10 magnificent buildings built in Toronto in the 1960s
The 1960s were a massive decade for architecture in Toronto. In addition to the birth of New City Hall and the TD Centre, Brutalism left its mark on the city with grand concrete structures that would inspire designers to reach new heights in the 1970s. In the span of 10 years, Toronto had embraced modern design and there was no looking back.
Here are some magnificent Toronto buildings that rose in the 1960s.
John Andrews' University of Toronto Scarborough campus was one of the most significant and studied architectural works in this city for decades after it opened in 1964. The Brutalist complex is still considered one of the chief examples of this brand of architecture and is surprisingly human in orientation when you explore the space.
One of architect Peter Dickinson's most grand Toronto works, the O'Keefe Centre opened in 1961. Recognizable for its stunning marquee canopy (a smaller version of which could be seen at the Four Seasons Motor Hotel), it now serves as the base of the L Tower.
I doubt that many young people find much beauty in the Colonade nowadays, but architect Gerald Robinson's concrete palace near Bloor and Avenue Rd. was a marvel when it opened in 1964. It's aged well, but concrete is no longer as sought after a building material.
Mall architecture can be as bland as it comes, but Yorkdale was a stunning exception. Completed in 1964, the majority of the mall was designed by John Graham Jr., who's most famous for the Seattle Space Needle.
John Andrews also took part in designing the Simpson's department store. Much of the original work has been lost through renovations, but some remains.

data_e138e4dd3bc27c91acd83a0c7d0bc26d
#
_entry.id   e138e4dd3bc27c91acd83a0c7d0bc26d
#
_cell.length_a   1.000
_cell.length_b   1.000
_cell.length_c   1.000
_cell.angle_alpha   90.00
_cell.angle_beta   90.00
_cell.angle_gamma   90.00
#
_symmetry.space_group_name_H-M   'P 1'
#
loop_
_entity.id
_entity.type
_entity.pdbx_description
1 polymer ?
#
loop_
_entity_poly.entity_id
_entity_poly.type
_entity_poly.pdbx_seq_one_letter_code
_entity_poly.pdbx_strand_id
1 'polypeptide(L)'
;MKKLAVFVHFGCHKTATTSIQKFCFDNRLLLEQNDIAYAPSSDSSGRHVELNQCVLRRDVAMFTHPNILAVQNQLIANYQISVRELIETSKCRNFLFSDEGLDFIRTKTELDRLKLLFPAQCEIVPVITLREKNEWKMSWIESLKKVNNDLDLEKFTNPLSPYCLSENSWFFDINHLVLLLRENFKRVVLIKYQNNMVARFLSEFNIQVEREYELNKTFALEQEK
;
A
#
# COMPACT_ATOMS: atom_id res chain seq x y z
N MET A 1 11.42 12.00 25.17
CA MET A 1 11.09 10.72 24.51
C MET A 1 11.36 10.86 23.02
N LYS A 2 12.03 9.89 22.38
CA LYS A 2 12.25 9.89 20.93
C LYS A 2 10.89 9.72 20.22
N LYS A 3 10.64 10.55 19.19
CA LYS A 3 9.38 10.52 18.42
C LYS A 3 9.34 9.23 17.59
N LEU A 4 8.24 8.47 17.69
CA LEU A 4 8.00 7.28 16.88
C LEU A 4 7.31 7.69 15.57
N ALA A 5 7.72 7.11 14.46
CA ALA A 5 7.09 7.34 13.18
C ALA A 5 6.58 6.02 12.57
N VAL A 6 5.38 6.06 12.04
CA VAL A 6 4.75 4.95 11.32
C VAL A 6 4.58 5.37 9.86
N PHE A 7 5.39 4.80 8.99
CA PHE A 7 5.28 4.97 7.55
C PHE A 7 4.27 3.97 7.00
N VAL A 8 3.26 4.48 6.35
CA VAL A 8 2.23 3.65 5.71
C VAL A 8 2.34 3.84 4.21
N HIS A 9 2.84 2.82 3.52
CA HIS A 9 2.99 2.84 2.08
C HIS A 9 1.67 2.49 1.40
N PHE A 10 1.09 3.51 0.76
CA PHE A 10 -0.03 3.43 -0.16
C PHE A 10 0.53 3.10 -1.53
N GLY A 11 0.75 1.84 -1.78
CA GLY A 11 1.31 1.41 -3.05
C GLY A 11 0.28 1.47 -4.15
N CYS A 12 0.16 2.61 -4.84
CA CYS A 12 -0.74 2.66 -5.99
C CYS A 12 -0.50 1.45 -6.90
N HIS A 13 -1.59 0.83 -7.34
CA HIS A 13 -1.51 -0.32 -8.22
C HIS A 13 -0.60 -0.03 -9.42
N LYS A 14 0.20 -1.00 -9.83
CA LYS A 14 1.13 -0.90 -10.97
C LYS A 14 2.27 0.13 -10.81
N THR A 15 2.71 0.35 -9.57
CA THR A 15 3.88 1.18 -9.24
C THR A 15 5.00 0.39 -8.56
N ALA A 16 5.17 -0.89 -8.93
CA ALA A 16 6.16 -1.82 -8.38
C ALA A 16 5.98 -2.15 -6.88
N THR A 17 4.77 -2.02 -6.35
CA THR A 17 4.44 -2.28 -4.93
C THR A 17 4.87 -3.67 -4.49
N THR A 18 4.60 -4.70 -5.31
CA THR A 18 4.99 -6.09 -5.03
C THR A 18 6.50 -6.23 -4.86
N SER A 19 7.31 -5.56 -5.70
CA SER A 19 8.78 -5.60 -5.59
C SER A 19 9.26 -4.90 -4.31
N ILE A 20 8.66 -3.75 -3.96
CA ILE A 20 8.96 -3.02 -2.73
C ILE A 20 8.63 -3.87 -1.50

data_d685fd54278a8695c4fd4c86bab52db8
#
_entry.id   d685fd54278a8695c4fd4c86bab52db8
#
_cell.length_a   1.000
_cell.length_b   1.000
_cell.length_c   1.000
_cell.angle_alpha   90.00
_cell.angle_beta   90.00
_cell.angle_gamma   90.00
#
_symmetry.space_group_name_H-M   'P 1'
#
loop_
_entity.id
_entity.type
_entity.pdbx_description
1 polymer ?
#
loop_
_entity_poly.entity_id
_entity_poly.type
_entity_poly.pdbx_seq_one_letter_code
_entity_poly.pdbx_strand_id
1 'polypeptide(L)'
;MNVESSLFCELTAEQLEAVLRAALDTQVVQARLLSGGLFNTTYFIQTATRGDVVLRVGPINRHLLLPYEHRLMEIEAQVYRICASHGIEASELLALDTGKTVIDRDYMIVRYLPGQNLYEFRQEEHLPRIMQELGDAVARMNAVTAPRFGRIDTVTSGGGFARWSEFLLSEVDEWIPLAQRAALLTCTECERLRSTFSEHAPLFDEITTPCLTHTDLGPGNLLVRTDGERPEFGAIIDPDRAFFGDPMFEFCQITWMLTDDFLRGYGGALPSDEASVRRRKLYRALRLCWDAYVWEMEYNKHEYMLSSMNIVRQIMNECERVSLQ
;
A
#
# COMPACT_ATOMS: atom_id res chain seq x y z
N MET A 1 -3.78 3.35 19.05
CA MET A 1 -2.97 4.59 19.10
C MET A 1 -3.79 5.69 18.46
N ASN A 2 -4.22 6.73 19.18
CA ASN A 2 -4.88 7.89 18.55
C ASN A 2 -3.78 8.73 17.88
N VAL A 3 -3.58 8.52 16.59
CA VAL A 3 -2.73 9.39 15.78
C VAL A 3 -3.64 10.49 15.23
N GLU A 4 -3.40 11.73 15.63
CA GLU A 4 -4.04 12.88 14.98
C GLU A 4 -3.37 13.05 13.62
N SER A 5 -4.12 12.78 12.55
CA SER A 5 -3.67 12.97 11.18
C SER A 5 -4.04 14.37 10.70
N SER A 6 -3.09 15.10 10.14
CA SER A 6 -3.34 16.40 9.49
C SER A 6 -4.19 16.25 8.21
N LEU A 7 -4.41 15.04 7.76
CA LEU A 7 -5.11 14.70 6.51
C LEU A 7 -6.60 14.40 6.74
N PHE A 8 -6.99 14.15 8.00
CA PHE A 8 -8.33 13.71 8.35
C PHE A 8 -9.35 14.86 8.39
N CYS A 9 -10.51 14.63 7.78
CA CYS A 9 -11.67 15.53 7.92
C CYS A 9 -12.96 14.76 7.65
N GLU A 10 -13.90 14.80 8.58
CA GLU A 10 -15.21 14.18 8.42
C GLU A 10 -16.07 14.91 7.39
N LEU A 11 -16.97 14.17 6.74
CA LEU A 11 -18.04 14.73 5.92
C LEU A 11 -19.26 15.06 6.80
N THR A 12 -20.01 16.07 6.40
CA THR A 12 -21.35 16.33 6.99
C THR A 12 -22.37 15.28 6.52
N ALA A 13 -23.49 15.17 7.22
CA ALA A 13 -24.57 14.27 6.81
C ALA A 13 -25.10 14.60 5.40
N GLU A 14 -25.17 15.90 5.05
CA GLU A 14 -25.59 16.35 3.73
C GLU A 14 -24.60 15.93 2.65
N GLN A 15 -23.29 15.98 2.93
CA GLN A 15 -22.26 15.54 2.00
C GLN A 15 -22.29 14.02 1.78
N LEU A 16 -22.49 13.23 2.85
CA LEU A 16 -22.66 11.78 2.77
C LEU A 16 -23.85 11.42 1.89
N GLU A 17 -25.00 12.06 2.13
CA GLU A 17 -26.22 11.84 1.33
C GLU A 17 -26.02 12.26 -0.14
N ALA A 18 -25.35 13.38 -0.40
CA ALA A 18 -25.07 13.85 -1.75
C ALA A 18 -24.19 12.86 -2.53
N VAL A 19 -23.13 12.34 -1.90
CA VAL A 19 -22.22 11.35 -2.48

This was the building that changed everything in Toronto. The winner of a massive international design competition in the early part of the decade, Viljo Revell's modernist municipal headquarters still looks like it comes from the future.
There's an understated elegance to the Bloor-Danforth Subway Line that's easy to spot if you look past the grimy walls and aging signs. Architects John B. Parkin and A. G. Keith provided a consistent design that alternated between five colours of tile and four versions of trim.
Station entrances like the rounded one found at Castle Frank have become iconic over the last 50 years.
Surely the second most important building that rose in Toronto during the decade, the black steel of Mies van der Rohe's TD Centre was like nothing Toronto had ever seen at the time. The city's modern Financial District was born with this imposing complex.
Uno Prii deserves more respect for being the pioneering architect that he was. As the Toronto began to see a boom in concrete slab apartment buildings, he injected Googie-influenced style into his buildings, many of which can be found scattered around the Annex today. 20 Prince Arthur (1968) is the cream of the crop, though.
Raymond Moriyama's Ontario Science Centre is a building that needs to be experienced from both afar and within to get a true appreciation of its best attributes.
Despite its sprawling size, from a distance one sees how well it blends into the ravine wall, the topography of which is also used to invite the natural surroundings into the building as one descends each floor.
Few concrete structures are quite as intricately adorned as the Medical Science Building at U of T. While it takes up a huge plot of land at King's College Circle, it somehow manages to be unimposing.
Designed by architect Peter Goering, the building is perhaps best known for its concrete flourishes, which were the work of artists Ted Bieler and Robert Downing.
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